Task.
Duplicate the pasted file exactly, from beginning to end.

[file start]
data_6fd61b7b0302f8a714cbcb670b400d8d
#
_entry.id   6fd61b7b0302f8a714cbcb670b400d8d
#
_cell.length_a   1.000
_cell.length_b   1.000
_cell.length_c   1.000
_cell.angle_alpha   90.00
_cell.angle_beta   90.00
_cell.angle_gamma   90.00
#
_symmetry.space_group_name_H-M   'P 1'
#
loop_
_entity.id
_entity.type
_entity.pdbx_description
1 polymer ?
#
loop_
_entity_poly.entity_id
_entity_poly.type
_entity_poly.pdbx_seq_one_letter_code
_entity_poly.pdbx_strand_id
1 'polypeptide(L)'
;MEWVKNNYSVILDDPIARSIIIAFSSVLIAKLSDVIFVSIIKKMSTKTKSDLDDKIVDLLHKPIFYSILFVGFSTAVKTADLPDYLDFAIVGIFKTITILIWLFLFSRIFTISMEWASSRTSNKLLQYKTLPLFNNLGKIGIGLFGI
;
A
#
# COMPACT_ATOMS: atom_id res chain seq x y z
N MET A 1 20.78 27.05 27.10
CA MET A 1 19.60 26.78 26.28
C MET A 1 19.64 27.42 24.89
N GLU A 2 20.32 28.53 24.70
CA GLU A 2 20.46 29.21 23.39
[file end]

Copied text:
data_6fd61b7b0302f8a714cbcb670b400d8d
#
_entry.id   6fd61b7b0302f8a714cbcb670b400d8d
#
_cell.length_a   1.000
_cell.length_b   1.000
_cell.length_c   1.000
_cell.angle_alpha   90.00
_cell.angle_beta   90.00
_cell.angle_gamma   90.00
#
_symmetry.space_group_name_H-M   'P 1'
#
loop_
_entity.id
_entity.type
_entity.pdbx_description
1 polymer ?
#
loop_
_entity_poly.entity_id
_entity_poly.type
_entity_poly.pdbx_seq_one_letter_code
_entity_poly.pdbx_strand_id
1 'polypeptide(L)'
;MEWVKNNYSVILDDPIARSIIIAFSSVLIAKLSDVIFVSIIKKMSTKTKSDLDDKIVDLLHKPIFYSILFVGFSTAVKTADLPDYLDFAIVGIFKTITILIWLFLFSRIFTISMEWASSRTSNKLLQYKTLPLFNNLGKIGIGLFGI
;
A
#
# COMPACT_ATOMS: atom_id res chain seq x y z
N MET A 1 20.78 27.05 27.10
CA MET A 1 19.60 26.78 26.28
C MET A 1 19.64 27.42 24.89
N GLU A 2 20.32 28.53 24.70
CA GLU A 2 20.46 29.21 23.39